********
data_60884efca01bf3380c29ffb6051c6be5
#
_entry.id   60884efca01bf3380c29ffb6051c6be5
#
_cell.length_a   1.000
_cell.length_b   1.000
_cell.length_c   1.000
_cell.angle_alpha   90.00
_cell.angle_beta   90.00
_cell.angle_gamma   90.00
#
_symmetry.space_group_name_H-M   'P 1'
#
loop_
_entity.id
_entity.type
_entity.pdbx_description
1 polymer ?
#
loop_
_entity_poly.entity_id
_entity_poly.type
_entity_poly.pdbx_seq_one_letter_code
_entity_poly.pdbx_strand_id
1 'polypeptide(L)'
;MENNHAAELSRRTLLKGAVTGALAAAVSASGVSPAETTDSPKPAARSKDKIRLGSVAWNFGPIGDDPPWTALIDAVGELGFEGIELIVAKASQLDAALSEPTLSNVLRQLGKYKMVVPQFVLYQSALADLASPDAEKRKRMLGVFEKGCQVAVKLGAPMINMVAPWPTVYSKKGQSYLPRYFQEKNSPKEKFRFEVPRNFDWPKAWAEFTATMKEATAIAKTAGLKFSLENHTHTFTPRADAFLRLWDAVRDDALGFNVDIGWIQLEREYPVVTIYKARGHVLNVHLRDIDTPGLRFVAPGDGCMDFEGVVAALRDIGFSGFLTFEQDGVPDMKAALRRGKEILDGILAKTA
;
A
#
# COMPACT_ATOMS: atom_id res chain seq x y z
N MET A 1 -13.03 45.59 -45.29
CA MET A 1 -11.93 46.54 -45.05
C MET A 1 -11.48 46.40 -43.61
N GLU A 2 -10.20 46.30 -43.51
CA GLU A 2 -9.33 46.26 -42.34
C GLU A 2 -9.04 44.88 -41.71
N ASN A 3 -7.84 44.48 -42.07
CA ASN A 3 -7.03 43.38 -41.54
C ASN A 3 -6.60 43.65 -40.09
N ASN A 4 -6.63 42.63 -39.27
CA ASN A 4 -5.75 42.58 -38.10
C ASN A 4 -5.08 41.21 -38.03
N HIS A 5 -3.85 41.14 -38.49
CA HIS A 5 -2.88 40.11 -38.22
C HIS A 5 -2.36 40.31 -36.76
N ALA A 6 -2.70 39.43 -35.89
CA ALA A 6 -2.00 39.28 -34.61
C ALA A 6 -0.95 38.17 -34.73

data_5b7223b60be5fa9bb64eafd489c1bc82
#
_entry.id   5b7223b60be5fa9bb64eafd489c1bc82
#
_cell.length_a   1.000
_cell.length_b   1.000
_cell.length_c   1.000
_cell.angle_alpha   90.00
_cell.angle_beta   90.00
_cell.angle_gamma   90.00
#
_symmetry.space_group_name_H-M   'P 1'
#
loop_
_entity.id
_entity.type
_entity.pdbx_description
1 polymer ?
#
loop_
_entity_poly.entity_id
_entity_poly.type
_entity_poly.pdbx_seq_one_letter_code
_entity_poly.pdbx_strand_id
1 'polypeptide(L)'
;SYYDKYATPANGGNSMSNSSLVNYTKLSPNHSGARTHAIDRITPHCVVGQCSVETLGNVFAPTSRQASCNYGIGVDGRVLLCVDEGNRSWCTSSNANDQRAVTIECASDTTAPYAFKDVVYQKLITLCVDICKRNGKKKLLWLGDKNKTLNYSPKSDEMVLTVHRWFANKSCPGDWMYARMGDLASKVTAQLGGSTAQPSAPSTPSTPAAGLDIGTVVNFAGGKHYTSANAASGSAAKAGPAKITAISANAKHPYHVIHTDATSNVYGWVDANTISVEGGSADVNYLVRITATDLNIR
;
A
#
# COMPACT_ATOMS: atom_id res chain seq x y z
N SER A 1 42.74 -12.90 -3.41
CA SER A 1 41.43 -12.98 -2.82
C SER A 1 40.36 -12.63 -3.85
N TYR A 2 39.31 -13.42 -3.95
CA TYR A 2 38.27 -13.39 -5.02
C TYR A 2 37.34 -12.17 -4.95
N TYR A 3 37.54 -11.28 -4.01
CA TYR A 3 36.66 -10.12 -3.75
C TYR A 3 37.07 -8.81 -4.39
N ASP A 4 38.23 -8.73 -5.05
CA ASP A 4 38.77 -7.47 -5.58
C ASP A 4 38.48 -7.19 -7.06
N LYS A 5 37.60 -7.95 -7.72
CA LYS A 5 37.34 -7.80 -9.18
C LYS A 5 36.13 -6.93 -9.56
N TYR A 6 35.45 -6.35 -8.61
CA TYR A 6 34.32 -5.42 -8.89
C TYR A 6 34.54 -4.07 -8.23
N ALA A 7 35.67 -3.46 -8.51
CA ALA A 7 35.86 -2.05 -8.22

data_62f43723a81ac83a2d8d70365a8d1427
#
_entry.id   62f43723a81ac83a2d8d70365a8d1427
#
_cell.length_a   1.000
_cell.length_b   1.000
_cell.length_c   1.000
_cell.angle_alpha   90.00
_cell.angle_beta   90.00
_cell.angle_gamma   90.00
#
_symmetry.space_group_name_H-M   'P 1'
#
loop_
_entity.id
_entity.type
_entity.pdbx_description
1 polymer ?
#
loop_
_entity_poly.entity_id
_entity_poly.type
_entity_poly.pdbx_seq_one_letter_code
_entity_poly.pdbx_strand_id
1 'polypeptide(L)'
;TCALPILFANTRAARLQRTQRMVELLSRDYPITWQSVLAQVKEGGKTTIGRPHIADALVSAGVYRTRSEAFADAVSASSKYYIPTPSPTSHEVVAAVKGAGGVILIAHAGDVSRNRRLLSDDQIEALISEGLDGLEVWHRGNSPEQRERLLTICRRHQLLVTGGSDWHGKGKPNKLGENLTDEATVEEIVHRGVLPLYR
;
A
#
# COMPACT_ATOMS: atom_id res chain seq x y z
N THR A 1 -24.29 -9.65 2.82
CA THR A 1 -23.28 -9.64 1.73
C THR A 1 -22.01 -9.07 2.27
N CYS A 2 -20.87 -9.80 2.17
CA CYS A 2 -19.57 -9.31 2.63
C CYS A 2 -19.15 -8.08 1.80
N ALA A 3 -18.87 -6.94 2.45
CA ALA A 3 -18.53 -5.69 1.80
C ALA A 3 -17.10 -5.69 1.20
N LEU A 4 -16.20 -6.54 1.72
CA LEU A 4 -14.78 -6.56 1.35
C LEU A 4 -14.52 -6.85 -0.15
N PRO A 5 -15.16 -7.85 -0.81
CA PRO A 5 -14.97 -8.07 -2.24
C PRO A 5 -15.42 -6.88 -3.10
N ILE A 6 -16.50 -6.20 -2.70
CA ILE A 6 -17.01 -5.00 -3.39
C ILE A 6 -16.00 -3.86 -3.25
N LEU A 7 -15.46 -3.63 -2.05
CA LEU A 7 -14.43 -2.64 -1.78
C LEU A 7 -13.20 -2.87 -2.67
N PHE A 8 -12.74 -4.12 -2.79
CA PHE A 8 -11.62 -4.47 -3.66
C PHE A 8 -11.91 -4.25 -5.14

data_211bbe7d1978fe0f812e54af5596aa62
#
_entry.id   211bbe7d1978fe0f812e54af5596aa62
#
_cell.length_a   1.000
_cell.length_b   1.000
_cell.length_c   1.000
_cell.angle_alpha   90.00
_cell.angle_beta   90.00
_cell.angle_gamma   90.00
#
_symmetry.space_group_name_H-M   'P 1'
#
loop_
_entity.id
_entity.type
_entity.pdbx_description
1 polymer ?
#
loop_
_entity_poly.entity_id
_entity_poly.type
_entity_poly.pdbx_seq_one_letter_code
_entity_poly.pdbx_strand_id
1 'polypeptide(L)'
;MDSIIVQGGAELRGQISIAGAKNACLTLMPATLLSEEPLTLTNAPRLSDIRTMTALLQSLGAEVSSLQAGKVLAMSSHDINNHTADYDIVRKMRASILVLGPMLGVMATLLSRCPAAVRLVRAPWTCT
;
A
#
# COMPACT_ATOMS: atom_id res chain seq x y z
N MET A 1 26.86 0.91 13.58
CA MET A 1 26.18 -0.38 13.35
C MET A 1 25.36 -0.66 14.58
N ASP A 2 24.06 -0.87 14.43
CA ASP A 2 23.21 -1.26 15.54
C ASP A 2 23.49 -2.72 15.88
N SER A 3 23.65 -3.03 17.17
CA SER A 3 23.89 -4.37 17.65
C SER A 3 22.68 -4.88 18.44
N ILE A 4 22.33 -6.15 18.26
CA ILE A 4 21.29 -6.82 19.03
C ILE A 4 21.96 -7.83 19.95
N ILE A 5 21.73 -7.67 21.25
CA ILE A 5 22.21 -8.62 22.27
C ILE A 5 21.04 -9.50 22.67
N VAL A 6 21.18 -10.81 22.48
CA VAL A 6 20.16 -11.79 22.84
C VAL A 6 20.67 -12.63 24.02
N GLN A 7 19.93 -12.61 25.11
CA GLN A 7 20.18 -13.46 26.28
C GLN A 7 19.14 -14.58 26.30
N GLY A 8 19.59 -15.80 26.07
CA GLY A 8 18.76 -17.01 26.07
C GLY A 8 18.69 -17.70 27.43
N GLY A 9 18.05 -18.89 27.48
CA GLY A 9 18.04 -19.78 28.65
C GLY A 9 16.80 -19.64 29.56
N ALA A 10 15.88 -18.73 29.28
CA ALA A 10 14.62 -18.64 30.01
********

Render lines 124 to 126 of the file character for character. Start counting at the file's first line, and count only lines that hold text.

;TCALPILFANTRAARLQRTQRMVELLSRDYPITWQSVLAQVKEGGKTTIGRPHIADALVSAGVYRTRSEAFADAVSASSKYYIPTPSPTSHEVVAAVKGAGGVILIAHAGDVSRNRRLLSDDQIEALISEGLDGLEVWHRGNSPEQRERLLTICRRHQLLVTGGSDWHGKGKPNKLGENLTDEATVEEIVHRGVLPLYR
;
A